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UK - Olympics Inc - 19 min 15 sec [30 July 2012]

Londoners protest over commercialisation of Olympics

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With the Olympics in full swing, the overwhelming dominance of major multinational corporate sponsors are raising questions about the power that companies such as Coca-Cola and McDonald's exert over the Games.
The 2012 London Olympics has been labelled the costliest Games ever; a sporting spectacular with the tightest security operation in the UK since World War Two, driven by multi-million dollar sponsorship. "It's not in the spirit of sport and healthy competition, it is in the spirit of making as much money as possible", says one protestor, Lindsey German. Organisers say they need the money from the big corporate sponsors to run the Games, but many feel that the heavy-handed bullying by the Olympics organisers to protect their corporate backers threatens the smaller companies that have also contributed. A staggering 75,000 small British firms who designed, built and supplied material for the Olympic site are banned from publicising their involvement. To use their Olympics contribution to promote themselves, they must pay the Olympics a fee. "They say the Olympics is about sustaining and supporting communities, but they are actually demolishing our community".
SBS

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UK - Rwanda's Warm Welcome - 12 min 43 sec [30 July 2012]

Olympic spirit inspires surge in charity donations

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Everyone is watching their nations strive for success in the London Olympics. But away from the hype, small English towns are playing host to the different teams, experiencing some unlikely cultural exchanges.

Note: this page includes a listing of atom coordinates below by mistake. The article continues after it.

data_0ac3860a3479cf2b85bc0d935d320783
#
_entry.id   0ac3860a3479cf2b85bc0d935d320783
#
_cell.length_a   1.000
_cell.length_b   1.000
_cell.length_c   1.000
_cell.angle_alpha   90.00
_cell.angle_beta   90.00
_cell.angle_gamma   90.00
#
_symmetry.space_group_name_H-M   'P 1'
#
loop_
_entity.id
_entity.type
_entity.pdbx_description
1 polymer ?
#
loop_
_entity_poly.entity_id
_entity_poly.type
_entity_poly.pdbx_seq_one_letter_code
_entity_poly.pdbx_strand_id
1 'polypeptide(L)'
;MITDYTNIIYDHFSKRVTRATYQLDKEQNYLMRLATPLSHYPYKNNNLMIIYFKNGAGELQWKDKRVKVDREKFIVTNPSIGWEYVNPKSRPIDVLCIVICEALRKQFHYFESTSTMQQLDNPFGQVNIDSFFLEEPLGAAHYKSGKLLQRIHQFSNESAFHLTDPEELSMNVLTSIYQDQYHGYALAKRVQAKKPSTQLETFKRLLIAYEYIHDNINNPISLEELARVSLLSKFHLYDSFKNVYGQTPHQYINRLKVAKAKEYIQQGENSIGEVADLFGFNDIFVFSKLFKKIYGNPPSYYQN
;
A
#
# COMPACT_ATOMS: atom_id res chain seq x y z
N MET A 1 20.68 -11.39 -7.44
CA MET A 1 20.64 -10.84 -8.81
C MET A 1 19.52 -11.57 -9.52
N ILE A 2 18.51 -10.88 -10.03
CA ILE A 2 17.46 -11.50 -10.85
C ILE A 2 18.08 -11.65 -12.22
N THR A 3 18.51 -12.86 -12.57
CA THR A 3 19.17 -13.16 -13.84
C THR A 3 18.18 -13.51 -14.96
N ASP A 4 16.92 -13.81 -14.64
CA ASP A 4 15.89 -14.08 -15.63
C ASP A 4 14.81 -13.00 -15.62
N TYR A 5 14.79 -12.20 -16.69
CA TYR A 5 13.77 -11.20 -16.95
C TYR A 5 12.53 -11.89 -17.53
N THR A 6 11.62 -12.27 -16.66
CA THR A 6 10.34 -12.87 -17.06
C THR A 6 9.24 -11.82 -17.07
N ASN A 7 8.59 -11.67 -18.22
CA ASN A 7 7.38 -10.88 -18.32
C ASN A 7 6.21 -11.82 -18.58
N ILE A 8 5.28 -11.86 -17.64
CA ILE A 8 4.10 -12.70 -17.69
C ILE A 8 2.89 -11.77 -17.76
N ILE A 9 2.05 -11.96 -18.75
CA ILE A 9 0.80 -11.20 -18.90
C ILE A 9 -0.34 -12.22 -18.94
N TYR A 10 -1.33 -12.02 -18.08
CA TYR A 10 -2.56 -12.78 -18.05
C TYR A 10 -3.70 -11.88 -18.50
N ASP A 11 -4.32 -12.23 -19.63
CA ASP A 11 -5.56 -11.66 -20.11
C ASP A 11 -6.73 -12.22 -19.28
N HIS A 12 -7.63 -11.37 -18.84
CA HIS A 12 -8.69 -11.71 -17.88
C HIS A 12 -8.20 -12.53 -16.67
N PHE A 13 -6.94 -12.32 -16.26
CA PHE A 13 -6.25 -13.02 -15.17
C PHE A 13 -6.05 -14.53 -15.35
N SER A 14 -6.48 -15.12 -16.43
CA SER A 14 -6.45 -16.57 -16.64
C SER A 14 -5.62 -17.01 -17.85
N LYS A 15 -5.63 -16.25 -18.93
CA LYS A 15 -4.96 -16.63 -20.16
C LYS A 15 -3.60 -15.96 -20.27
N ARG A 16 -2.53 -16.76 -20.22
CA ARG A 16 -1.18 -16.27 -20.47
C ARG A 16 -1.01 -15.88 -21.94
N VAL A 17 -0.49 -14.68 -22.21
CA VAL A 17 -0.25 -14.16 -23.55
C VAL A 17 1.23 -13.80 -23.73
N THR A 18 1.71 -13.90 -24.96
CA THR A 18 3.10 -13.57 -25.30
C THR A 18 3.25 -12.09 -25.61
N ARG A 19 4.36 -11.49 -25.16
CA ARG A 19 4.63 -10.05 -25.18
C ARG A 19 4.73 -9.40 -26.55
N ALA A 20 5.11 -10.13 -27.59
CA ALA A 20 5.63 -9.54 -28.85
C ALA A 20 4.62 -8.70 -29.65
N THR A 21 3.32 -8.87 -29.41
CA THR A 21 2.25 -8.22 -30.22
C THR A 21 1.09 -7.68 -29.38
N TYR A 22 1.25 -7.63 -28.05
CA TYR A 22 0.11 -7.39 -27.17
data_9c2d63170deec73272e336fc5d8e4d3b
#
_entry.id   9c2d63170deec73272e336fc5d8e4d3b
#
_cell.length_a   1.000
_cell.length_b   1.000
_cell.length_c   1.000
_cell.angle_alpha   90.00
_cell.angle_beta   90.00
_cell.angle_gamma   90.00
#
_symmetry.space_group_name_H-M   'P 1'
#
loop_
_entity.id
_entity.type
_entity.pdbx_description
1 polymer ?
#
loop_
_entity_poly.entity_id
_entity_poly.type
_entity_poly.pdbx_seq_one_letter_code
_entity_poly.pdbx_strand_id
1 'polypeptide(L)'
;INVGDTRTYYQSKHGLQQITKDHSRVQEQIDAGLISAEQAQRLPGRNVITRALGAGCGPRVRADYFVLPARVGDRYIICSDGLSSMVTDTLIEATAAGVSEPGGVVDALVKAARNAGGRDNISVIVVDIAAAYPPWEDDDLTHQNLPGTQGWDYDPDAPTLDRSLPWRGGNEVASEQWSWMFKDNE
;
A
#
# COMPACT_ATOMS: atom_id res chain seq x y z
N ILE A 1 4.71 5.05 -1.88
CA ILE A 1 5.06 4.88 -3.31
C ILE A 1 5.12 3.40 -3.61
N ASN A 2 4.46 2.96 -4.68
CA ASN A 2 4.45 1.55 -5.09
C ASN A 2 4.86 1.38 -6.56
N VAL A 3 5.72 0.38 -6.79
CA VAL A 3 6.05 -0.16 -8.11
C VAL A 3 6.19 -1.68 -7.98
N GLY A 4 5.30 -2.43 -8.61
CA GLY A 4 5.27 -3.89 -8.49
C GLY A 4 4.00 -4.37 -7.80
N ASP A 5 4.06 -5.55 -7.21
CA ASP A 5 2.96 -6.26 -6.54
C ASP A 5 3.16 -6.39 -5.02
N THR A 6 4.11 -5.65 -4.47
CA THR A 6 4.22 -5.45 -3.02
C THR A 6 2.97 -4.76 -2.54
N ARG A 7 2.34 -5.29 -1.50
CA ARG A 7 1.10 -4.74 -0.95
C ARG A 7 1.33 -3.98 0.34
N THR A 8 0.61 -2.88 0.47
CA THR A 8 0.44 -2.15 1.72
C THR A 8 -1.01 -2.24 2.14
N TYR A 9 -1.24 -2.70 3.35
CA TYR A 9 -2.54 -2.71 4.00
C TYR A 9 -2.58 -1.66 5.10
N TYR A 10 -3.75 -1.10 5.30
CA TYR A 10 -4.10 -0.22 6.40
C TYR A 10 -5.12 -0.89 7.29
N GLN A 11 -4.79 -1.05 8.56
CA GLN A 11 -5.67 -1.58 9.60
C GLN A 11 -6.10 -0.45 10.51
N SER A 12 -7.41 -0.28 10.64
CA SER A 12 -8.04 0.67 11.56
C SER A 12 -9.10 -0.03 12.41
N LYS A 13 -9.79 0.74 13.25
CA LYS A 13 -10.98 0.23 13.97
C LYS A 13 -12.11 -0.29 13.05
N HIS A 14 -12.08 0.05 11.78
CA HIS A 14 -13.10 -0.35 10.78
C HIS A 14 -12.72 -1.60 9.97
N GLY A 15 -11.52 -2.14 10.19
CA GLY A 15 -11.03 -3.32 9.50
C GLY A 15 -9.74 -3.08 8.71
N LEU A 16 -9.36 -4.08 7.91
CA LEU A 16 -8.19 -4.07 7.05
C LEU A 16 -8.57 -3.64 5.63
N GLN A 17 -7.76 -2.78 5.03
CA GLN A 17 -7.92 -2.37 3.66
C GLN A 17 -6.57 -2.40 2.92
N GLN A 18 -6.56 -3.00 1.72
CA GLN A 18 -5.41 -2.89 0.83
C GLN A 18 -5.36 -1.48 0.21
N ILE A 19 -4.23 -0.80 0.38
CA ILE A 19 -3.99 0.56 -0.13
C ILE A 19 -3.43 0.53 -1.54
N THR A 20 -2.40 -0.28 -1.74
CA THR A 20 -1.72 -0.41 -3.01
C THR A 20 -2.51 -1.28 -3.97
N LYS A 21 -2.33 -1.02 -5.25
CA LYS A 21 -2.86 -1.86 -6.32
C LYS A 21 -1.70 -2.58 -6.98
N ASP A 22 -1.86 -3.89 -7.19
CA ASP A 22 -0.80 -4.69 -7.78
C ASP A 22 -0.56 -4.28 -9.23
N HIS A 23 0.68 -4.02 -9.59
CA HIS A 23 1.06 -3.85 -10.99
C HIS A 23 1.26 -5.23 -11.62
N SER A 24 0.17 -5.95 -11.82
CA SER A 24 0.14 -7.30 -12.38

For some, the Olympics are about nations competing against one another. Not for the people of Bury St Edmunds. In this small Suffolk village residents have welcomed the Rwandan team with open arms. "To actually hear and learn about Rwanda, East Africa, the culture; it's really special to us", says local teacher, Rob Walden. Hosting the team for their pre-Olympics training, the town has captured the true spirit of the Games by rallying around their guests, even going on to raise over $25,000 for sports equipment in Rwandan schools. "From the moment we stepped into this town we felt at home", athlete Linda Kalimba smiles.
SBS

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Norway - Mourning a Massacre - 6' min 05'' sec [25 July 2012]

Breivik defence warns Norway to prepare for return to society

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One year ago horror struck a quiet Norwegian island, as Anders Breivik gunned down 77 teenagers. This moving report looks at one Kurdish family's experience and how they’ve coped with the aftermath of the tragedy.
"She wanted to be a journalist, or a lawyer. But she didn't get the chance", Bano's mother cries. Bano Rashid and her sister were both camping on Utoya when Anders Breivik went on his horrifying killing spree. Whilst her sister managed to escape, Bano was shot and killed. "Bano's funeral was a nice symbol of multiculturalism. It showed we can all live together", her father says proudly. Yet whilst the community have rallied around Bano's family, nothing can ease the pain of watching her classmates graduate, without their daughter there. "We went through so much. We are still."

For more information on this story from The Guardian click here
The Guardian

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Lebanon - Ping Pong Dreams (HD) - 7 min 30 sec [30 July 2012]

Meet the family taking Lebanese ping pong to London

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Tucked away in a corner of Beirut, an Armenian family is preparing for the Olympics. In this charming film they show us how their obsession with ping pong has taken them from their small shop to the big Games.
"The electricity has gone again", dedicated father Raffi laughs, as his ping pong obsessed family prepare for their biggest challenge yet: taking eldest daughter Tvine to the London Olympics. With no national sponsorship and a shop to run, it has been a struggle."We didn't expect anything from anybody. We do it ourselves." Can Tvine achieve her family's dream of success?
Zeina AH

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